There are some brands that linger in your memory because you’re eternally twelve years old, and this is one:

(Photo from Wikipedia).

Yes, Pschitt, a French citrus-flavored soda, has enchanted me since I first saw it in 1978. I’ve even blogged about it in the past.

So, following on the trend of product naming that perhaps might be, shall we say, unsettling, I offer you this:

Pschitt skincare. Or let me clarify – Pschitt Magic.

This certainly offers an excellent textbook example of what dilution by blurring might look like, but my bigger issue is that of the term’s significance in English. We trademark lawyers are always cautious about proposed marks that might mean something unsavory in a foreign language, and I’m surprised Garancia’s marketing team thought it was okay to sanction a mark that suggests to an English-speaking consumer that her treatment is nothing but “magic shit.” Between shit on my face and perfume that smells like shoes, I’m so far not seduced by French branding!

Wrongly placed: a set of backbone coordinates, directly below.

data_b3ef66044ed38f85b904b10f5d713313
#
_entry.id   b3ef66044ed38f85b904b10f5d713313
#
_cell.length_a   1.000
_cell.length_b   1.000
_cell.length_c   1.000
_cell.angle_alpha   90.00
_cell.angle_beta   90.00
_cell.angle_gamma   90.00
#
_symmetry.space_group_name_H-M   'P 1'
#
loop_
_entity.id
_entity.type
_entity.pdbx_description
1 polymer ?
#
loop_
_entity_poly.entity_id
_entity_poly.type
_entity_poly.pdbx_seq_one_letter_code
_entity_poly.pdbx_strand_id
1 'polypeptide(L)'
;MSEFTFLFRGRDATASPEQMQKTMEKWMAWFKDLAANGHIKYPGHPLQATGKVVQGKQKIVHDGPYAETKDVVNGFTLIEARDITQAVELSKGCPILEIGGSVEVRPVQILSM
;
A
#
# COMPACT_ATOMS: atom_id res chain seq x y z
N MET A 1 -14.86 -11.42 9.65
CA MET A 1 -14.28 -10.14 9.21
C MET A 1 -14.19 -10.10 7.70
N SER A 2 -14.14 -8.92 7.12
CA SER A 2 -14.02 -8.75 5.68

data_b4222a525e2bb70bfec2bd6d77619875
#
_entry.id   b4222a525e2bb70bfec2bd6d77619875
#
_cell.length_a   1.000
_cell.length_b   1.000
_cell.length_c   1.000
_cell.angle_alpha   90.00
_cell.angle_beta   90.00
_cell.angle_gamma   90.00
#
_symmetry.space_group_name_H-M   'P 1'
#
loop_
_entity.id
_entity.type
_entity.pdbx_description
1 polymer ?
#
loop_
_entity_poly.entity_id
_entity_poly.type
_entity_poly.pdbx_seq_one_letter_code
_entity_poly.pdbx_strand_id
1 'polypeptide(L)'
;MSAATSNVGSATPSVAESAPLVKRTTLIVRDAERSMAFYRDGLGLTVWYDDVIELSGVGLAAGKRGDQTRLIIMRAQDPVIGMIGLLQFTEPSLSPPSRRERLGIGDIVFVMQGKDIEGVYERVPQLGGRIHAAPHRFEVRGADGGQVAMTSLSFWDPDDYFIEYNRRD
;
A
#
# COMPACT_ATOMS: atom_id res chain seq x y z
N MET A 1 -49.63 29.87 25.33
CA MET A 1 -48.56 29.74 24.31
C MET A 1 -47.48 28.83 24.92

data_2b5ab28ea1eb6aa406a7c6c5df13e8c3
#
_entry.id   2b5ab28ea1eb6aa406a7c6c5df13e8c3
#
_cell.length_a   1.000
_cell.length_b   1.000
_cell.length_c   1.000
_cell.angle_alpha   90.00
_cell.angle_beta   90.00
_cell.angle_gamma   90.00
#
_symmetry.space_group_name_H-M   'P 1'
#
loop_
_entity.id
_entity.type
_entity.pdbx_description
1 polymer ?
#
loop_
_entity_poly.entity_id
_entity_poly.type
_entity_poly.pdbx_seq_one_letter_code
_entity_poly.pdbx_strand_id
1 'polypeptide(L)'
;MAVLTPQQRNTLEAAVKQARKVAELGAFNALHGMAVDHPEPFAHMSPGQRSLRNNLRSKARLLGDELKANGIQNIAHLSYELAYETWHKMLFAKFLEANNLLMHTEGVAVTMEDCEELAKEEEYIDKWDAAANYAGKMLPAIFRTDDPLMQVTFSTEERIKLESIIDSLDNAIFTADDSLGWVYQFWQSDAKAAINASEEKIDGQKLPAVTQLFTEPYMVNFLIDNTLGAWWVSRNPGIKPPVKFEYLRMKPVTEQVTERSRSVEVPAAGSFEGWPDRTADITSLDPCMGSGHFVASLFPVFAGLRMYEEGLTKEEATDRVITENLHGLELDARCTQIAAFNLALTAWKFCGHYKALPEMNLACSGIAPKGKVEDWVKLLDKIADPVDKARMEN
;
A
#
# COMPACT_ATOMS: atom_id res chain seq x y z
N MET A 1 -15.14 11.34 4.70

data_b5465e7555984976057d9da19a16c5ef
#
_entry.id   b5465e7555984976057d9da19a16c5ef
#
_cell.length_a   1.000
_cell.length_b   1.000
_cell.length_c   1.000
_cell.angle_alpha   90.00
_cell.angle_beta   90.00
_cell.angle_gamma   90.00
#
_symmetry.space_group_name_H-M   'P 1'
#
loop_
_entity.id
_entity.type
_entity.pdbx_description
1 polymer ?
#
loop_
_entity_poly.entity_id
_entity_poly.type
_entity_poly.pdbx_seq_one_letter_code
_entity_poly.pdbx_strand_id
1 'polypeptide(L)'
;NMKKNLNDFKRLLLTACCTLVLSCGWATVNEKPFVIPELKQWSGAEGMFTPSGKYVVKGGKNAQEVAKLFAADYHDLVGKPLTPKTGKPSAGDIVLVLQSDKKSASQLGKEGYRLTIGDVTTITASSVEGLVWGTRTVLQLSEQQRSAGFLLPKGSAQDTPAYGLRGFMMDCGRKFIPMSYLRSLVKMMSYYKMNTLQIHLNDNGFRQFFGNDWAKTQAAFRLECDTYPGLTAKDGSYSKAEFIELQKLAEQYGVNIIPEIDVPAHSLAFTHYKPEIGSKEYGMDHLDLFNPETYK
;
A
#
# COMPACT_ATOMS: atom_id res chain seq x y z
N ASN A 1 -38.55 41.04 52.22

I love wordplay.  I wouldn’t call myself a master, but dilettante? Sure.  So one thing I enjoyed observing in Paris was how the French employ multi-layered and even multilingual wordplay to create product and business names.  This shop was on our way to the bus:

Took me two days to figure it out: Harry Cover?  Well, if you pronounce it with a French accent, it’s haricots verts, or green beans.  Great name for a produce shop, and the figues were delicious.

Then there’s my kids’ favorite non-patisserie snack – Pom’Potes.  Where do I begin?  Well, there’s pomme, which means apple, compote which is the same in English, and pote, which is slang for “pal.”  Put it all together and you get a name that’s cute and catchy.

Not a play on words, but a product name in which my daughters reveled?  Pschitt, a light and refreshing lemon-lime soda.  Click on that link and you’ll see that its makers realize what an entertaining name it is too.